Lower levels of kidney function were associated with lower levels of cognitive functioning in CKD patients, particularly for tasks involving overall cognitive function, visuospatial scanning, motor speed, executive function, attention, and object naming.
Chart Explanation: Overall, cognitive function was worse with more severely reduced kidney function across all measures. The association of decreased cognitive function with reduced kidney function was statistically significant for overall cognitive function (M-MMSE); visuospatial scanning, motor speed, executive function, and attention (Trails A and B); and naming of visual objects (Boston Naming).
The Chronic Renal Insufficiency Cohort (CRIC) study is a cohort study of 3,612 individuals 21-74 years of age with CKD of varying severity, recruited from 13 sites across the United States in 2003-2007. CRIC was designed to study consequences of CKD with a particular focus on cardiovascular illness like myocardial infarction (heart attack) and stroke. As with all cohort studies, participants may not be representative of all those who live in the communities from which they are recruited.
Analyses for this measure were performed in 825 older (55+ years old) adults with CKD enrolled in the CRIC study. Cognitive tests including the Modified Mini-Mental State Examination (general cognitive battery), the Trail-Making Test Parts A and B (visuospatial scanning, motor speed, executive function, and attention), Category (verbal) Fluency (verbal production, semantic memory, and language), Buschke Selective Reminding Test (immediate and delayed verbal memory), and Boston Naming (naming of objects presented in pictures). Complete methods can be found in Yaffe et al. (2010).
|Description of Measure||Cognitive function among adults with CKD|
|Data Source||CRIC prospective observational cohort study (ancillary)|
|Type of Data Source||Private|
|Data Set||CRIC summarized data|
|Health Care System Data||No|
|Regional or National?||National|
|Demographic Group||Older adults (55-74 years old) with mild to severe CKD who are treated throughout 13 sites in 7 U.S. centers and enrolled in the CRIC main study|
|Numerator||— (mean score)|
|Denominator||Older adults with cognitive testing results from next scheduled visit|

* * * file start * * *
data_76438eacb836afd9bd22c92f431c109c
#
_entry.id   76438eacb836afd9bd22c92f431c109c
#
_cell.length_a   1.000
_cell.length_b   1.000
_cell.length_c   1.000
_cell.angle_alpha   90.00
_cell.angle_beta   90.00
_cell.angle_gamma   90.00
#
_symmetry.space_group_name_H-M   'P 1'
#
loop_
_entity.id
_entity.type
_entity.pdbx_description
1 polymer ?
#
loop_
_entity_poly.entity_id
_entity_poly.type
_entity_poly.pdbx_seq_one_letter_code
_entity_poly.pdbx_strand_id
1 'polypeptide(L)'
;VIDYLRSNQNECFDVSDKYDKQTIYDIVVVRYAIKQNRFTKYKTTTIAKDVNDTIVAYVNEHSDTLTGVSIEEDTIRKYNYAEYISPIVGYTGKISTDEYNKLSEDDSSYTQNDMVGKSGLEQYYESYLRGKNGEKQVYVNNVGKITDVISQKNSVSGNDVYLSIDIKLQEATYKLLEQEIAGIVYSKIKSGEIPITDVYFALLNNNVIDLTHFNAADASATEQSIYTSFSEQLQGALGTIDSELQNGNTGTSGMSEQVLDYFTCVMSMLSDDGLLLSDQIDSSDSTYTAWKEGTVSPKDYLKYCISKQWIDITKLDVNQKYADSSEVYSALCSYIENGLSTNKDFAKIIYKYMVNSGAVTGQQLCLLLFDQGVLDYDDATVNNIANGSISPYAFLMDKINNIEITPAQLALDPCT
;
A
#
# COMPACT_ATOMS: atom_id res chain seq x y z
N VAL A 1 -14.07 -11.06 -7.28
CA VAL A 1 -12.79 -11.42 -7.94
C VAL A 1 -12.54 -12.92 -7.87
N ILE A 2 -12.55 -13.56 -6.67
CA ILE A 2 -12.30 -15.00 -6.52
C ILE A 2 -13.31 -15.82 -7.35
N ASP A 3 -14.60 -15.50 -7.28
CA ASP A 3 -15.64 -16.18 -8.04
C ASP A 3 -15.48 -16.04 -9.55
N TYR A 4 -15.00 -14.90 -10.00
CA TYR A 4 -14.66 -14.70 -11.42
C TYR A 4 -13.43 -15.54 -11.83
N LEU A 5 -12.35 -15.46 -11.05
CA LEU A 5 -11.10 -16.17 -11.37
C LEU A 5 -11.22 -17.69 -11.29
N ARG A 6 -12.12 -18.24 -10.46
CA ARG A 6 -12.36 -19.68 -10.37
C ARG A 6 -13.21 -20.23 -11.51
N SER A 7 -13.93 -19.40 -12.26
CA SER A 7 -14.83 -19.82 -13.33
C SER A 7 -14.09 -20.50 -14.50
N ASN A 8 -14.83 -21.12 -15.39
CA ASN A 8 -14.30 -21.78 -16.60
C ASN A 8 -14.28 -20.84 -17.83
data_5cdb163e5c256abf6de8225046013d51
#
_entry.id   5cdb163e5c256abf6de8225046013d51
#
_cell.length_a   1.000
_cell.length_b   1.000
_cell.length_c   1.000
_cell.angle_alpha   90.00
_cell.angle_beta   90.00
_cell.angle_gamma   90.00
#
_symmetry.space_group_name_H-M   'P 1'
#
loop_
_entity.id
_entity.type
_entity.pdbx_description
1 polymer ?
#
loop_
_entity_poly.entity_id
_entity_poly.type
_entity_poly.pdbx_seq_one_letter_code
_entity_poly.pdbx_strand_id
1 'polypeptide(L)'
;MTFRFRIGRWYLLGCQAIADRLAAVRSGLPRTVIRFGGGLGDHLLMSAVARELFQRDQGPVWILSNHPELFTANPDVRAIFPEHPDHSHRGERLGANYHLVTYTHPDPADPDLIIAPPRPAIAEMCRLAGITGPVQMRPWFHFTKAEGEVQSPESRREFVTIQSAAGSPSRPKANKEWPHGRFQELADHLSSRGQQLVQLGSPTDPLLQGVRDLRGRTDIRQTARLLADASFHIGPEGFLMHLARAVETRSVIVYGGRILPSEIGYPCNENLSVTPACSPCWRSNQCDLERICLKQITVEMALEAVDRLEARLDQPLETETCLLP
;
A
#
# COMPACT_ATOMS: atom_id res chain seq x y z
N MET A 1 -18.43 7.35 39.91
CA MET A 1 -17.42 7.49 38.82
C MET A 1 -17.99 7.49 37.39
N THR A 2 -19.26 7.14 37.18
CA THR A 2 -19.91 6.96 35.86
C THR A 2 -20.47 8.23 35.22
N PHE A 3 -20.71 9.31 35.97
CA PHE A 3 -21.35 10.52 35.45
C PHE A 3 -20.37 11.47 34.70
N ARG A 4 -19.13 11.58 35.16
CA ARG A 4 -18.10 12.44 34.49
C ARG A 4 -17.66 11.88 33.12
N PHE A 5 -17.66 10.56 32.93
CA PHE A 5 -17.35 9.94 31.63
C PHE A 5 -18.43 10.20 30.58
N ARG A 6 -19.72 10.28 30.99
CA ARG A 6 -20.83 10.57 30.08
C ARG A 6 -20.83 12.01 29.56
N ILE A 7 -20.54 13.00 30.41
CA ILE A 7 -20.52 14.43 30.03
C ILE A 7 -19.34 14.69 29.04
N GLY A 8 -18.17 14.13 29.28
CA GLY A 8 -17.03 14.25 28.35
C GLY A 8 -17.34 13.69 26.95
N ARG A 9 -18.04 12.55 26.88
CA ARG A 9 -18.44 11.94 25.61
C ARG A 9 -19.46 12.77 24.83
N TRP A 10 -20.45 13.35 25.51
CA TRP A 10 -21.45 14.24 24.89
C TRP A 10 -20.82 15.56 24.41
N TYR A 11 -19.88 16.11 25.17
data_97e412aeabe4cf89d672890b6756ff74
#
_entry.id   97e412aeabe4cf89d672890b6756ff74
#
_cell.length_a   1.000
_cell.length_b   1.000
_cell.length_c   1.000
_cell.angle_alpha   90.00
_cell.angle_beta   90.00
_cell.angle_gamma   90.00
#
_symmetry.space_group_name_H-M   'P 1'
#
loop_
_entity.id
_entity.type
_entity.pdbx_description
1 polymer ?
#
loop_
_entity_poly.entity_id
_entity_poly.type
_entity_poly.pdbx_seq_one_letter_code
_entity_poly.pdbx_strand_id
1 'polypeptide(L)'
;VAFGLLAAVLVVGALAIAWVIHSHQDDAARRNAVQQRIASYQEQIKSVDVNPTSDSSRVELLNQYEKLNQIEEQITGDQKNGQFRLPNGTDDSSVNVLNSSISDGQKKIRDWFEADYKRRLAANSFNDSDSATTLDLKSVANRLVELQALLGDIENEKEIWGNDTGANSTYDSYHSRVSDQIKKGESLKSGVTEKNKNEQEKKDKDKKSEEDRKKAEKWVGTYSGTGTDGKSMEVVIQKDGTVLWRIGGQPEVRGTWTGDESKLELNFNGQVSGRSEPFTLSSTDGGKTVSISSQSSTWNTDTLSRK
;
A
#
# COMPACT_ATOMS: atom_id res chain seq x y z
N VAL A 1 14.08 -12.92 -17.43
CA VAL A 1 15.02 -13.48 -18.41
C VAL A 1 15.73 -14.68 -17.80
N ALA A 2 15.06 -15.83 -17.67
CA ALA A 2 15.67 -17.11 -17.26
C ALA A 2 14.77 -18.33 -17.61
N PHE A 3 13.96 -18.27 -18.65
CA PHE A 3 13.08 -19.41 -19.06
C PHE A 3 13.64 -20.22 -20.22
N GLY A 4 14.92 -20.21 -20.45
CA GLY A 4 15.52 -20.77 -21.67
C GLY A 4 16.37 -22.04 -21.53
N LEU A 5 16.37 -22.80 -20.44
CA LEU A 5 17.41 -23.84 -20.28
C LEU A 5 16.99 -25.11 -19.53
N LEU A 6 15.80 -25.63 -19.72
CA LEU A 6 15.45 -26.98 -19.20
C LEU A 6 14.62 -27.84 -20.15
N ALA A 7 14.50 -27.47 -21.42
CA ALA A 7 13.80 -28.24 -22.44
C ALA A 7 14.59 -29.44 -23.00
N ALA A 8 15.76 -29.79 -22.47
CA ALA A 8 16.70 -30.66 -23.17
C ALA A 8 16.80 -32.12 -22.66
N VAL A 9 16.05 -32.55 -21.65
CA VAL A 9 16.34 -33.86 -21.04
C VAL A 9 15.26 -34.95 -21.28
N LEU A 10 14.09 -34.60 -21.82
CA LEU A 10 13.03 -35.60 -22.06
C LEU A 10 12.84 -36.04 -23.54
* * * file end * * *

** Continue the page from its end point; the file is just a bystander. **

|Definition of CKD||Estimated GFR of 20-60 (ages 45-64) and 20-50 (ages 65+) ml/min/1.73 m² (for entry into study)|
|Glomerular filtration rate||Estimated, MDRD Study equation|
|Primary Data Source Indicator||Cognitive test scores|
|Primary Indicator Method of Measurement||Investigator-administered cognitive testing as part of CRIC study visit|
|Secondary (1) Variable||Kidney function|
|Secondary (1) Indicator Method of Measurement||Estimated eGFR|
|Frequency of Measurement (Primary)||Once (baseline or next visit)|
|U.S. Region Covered by Primary Variable||Seven urban centers throughout the United States (Baltimore, MD; Philadelphia, PA; Cleveland, OH; Detroit, MI; Chicago, IL; New Orleans, LA; Oakland, CA)|
|Period Currently Available||2003–2007|
|Pending Data||None for baseline/first visit; further visits scheduled|
|Additional Data Items of Interest||Stratification variables of interest (age, gender, race/ethnicity), diabetes, labs|
|Limitations of Indicator||Cross-sectional analyses and possibly “healthy cohort” effect|
|Analytical Considerations||Data summarized by CRIC investigators (see Yaffe et al.); as with all cohort studies, selection bias and possible confounding|
References and Sources:
Yaffe K, Ackerson L, Kurella Tamura M, et al. Chronic Renal Insufficiency Cohort Investigators. Chronic kidney disease and cognitive function in older adults: findings from the chronic renal insufficiency cohort cognitive study. J Am Geriatr Soc. 2010;58(2):338-45.